4. Easier to navigate. It sure seems to take a lot of clicks to get to where I want to be in Blackboard. My Moodle was more flexible and quicker.
  5. Avitars. Yep. They are a bother, but kids really loved being able to have some way to express their individuality. Moodle lets you have a tiny avatar alongside your posts.
  6. RSS- Why doesn't Blackboard let me set up RSS for the different modules? If it can't do that, why doesn't it at least email me? It has my email address.
If I were still using my Moodle daily, I'm sure I could be much more persuasive. And I'm not using the newest version of Moodle which probably has even more Web2.0 goodness embedded in it.

Saturday, May 12, 2007

Movies or Essays?

Still making movies with kids. Still loving it.

Still slightly amazed at how quickly most kids have taken to it. Makes me think back to last year when my students were writing their DARE essays. Essays are clearly not something my students spent time reading, which made writing them very difficult. In constrast, my students have been exposed to a great deal of video. I suspect that is why they found this so easy.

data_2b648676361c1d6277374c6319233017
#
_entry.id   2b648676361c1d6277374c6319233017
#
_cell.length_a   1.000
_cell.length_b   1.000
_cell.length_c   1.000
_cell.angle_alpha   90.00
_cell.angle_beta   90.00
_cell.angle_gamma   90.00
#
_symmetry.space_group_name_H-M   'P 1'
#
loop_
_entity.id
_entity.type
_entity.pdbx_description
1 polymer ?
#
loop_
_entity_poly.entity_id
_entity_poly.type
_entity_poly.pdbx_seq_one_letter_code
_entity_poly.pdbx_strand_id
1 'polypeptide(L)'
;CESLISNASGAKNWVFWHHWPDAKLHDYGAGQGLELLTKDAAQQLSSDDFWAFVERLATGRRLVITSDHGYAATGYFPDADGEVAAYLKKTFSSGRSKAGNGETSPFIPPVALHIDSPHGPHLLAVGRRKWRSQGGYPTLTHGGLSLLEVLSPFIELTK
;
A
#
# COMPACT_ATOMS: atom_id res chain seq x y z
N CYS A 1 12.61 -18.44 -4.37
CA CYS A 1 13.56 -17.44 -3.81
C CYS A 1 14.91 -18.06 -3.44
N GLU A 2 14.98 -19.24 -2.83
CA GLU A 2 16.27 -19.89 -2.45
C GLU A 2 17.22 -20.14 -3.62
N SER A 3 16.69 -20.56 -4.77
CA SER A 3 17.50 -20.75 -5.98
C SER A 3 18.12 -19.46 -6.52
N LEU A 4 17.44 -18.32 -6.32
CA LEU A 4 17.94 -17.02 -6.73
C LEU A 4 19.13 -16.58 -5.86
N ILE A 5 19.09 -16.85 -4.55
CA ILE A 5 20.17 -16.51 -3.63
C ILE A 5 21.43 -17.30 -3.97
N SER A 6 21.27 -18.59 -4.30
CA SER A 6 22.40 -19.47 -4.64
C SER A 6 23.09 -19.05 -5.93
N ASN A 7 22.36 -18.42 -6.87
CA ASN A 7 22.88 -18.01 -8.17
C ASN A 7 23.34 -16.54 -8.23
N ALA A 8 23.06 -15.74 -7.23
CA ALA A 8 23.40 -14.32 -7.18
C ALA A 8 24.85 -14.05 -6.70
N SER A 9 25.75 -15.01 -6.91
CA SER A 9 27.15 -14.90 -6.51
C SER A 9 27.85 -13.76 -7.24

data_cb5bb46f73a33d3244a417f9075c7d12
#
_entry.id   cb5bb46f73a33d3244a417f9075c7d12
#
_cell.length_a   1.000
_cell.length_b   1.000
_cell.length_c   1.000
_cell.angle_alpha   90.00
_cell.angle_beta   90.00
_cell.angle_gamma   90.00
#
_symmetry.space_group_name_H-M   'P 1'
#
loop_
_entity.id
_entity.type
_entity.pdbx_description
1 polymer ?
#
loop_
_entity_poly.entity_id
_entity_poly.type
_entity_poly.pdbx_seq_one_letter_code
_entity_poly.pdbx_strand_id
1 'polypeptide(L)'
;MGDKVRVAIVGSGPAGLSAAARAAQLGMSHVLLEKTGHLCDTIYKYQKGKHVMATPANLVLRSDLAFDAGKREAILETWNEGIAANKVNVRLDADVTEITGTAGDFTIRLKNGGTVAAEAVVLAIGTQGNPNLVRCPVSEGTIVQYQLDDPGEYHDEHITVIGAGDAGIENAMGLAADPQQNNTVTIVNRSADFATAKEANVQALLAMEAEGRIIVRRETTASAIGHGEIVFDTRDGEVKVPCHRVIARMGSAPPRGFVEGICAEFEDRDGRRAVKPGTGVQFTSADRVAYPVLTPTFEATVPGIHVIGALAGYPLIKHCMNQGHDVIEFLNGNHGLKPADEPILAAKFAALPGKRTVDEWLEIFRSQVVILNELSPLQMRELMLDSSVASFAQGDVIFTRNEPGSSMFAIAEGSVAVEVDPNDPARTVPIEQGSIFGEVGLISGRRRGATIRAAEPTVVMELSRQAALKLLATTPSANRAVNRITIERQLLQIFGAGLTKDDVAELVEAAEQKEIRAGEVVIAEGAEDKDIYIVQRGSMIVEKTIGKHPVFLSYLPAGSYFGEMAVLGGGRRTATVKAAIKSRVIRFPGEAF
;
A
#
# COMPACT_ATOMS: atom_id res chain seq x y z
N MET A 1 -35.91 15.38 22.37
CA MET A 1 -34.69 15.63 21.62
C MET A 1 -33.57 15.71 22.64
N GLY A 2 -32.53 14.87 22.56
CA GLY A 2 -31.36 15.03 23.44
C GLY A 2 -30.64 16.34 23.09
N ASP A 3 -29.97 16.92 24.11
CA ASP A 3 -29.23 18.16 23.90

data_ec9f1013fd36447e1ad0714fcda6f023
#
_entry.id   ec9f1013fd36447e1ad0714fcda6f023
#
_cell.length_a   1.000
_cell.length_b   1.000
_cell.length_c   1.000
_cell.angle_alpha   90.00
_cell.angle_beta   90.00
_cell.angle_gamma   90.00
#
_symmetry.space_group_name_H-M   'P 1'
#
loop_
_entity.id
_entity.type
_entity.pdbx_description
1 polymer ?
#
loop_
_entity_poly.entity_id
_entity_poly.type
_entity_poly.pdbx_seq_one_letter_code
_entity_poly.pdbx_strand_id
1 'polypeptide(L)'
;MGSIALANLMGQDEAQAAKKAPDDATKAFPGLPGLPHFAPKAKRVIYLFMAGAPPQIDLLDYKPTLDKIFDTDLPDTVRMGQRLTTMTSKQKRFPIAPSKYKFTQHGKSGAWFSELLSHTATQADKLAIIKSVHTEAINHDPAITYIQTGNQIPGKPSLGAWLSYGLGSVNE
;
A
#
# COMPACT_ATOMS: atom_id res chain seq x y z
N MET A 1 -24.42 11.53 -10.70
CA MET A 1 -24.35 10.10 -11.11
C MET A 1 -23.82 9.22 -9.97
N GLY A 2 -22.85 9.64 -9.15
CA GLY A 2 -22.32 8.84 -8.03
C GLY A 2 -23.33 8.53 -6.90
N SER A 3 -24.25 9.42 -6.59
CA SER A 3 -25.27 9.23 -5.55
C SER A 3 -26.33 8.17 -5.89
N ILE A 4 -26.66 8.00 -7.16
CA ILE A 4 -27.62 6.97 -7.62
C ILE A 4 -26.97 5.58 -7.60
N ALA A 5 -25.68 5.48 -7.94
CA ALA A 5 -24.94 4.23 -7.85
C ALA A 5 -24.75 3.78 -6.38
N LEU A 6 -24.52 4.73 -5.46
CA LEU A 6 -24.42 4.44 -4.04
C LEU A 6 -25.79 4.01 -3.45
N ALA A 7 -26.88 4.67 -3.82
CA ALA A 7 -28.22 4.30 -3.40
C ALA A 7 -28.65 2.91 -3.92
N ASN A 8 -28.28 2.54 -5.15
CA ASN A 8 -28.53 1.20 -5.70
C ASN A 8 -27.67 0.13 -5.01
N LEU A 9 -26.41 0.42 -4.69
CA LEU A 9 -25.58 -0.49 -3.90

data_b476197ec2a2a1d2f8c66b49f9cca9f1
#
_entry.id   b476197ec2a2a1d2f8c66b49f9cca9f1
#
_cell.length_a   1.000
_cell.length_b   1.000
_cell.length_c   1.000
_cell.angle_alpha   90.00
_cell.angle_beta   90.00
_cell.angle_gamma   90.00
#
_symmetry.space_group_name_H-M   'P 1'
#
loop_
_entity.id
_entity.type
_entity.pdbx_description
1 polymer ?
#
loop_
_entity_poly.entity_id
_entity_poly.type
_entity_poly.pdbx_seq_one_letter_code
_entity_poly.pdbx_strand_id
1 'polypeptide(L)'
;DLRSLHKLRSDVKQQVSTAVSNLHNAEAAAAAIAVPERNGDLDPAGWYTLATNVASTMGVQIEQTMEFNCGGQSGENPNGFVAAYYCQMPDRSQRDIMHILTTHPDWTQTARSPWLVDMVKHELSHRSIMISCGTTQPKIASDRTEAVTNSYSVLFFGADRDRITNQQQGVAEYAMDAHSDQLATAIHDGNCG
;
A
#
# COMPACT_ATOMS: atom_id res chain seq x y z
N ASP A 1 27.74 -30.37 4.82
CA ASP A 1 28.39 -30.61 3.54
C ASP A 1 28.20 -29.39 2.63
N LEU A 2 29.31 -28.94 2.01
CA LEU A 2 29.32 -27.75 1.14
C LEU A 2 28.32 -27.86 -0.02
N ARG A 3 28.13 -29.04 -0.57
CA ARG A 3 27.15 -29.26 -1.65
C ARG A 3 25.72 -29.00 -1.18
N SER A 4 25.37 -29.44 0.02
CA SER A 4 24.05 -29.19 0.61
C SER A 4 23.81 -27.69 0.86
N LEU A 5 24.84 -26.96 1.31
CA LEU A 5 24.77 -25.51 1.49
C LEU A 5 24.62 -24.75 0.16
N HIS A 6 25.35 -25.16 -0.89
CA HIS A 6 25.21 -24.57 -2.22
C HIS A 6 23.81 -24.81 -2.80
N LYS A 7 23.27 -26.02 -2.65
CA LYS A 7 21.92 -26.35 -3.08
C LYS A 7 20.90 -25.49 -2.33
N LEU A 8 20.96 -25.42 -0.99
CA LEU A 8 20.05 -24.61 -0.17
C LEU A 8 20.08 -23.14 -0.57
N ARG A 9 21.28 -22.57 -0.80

And it was the kiddos who had struggled most this year, the ones who still haven't grasped that ALL their documents are stored in their My Documents folder, that made the biggest gains. So many of those kids are the ones who actually got hold a digital camera and used Legos or Bionicles, candy bars or army guys or rubber ducks as their subjects. They took photo after photo of these subjects in different positions. They found a way (CD-ROM, thumb drive, Blackboard, bringing in the camera) to get the photos to school. They narrated the entire video, usually with different voices for different characters. They searched through our collection of royalty-free music to find just the right sound tracks.

All the children seem to enjoy this unit, but these kids are especially delighted and amazed by what they have created. They sit and watch the video again and again. They keep going in and making small tweaks to make the video just right. They are focused and animated in a way I haven't seen all year, although I glimpsed it during our web page unit.

My next step is to put the videos in a location where the classroom teachers can reach them, and offer the viewing of the videos as an activity for those last few days of school. I hope the teachers are as delighted and amazed as the children and I have been. I hope it sends the teachers off on the summer vacation thinking, "I wonder how I can use student-made videos in my curriculum next year?" I'll be asking myself the same question.